Gillian Hunter - Lecturer - Biological and Biomedical Sciences - Glasgow Caledonian University

Issued: Wed, 17 Jun 2020 00:00:00 BST

Tell us a fun fact about yourself

I am in a triathlon club and have recently started to swim regularly in Loch Lomond, which is a wee bit cold!

Tell us about your careers journey so far

I studied Genetics at Glasgow University, during which time I did a year long work placement at Astrazeneca in Cheshire.  After graduating, I moved to London to study for a PhD in Neuroscience.  I then decided on a career in scientific research and I worked at Oxford University for a while, then with two different teams at Edinburgh University before securing a lectureship position at Glasgow Caledonian University.  Now I still carry out research, but also teach a range of subjects to undergraduate and postgraduate students.

What was your favourite subject in school and why?

Although my job is based on Biology I didn't study Biology until 6th year at school.  Up until that point, my favourite subjects were Maths and English.  They're very different subjects but I enjoy Maths as I like doing calculations and English because I love reading and making up stories. 

What subjects/qualifications are useful for your role?

The main subjects necessary for my job are biology, maths and chemistry.  To work as a Lecturer at my university at least two degrees are normally needed in relevant subjects, an undergraduate BSc and a postgraduate PhD.

What is a normal day in your role like?

Varied!  On a normal day I try to come in early to set up experiments before my teaching starts.  Then I might have lectures or tutorials to teach and students to help with problems.  I try to get into the lab at least once a day to do my own experiments or make sure that my PhD student is okay.  I might also have undergraduate or postgraduate students working in the lab who might need help setting up experiments or understanding results.  I also try to keep up to date with relevant literature in my field, which is needed to give me research ideas, to make sure that my teaching material is up to date, or to make sure that my teaching methods are appropriate.  Finally there are also lots of meetings to attend, for example discussion of student marks at exam time, development courses to improve teaching, and research meetings to share results and to support students.  No day is ever the same!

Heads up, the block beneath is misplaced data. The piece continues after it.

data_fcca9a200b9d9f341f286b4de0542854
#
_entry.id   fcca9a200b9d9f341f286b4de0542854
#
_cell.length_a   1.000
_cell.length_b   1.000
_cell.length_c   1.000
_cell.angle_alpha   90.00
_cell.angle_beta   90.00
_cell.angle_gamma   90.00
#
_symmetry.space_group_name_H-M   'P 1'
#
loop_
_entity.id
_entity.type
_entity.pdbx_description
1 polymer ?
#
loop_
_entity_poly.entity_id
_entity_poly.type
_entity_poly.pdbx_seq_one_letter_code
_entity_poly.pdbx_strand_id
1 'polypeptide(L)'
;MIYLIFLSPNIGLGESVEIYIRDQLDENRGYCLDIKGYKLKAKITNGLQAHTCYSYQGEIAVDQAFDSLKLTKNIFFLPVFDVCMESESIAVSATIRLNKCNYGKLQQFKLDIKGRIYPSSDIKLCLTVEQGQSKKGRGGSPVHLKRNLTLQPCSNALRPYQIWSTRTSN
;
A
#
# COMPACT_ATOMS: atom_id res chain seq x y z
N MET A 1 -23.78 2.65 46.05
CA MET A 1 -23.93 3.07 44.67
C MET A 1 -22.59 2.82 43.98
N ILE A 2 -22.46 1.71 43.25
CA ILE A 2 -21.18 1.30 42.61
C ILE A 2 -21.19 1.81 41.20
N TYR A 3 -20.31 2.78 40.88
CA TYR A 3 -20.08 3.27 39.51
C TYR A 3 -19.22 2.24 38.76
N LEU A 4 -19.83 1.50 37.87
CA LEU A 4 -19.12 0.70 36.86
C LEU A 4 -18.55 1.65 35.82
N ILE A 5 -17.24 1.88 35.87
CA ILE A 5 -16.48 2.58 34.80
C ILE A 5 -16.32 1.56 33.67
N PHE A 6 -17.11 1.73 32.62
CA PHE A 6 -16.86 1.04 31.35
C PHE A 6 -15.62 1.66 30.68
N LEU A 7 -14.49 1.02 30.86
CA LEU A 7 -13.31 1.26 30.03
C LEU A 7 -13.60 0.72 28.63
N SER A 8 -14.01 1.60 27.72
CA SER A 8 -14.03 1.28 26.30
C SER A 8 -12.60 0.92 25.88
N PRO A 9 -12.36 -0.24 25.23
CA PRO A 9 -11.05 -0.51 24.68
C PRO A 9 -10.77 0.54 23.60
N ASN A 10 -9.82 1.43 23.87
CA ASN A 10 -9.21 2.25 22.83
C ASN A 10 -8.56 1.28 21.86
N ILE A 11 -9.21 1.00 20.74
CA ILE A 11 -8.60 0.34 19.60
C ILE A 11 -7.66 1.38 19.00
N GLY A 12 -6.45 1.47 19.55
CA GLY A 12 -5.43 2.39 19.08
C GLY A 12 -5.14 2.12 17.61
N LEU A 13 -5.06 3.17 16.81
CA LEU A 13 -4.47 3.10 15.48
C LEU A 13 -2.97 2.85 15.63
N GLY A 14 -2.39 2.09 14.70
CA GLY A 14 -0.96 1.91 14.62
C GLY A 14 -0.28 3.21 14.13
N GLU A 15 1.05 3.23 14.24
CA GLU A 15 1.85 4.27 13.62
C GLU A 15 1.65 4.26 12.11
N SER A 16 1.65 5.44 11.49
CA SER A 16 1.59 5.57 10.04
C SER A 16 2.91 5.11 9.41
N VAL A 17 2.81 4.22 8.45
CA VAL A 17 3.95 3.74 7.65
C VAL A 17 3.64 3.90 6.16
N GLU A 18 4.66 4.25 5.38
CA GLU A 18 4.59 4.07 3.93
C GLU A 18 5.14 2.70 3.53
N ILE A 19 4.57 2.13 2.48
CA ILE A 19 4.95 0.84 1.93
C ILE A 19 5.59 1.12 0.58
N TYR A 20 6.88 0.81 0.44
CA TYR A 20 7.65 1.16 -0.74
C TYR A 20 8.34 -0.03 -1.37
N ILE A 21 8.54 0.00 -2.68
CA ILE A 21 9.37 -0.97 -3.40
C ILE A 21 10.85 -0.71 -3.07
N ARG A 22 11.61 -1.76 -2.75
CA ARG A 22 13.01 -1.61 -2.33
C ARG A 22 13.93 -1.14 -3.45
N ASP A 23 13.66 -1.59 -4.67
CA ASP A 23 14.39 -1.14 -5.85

What's your favourite thing about your job?

The variety of my day. And also my colleagues, who are very enthusiastic and supportive.

Can you suggest an activity that could be done at home that illustrates an aspect of your work?
Please share links to relevant resources.

Many of the experiments I carry out in the lab use DNA. In the lab we use special kits to extract DNA from cells or tissue, but at home there is a very simple experiment you can follow to extract DNA from fruit!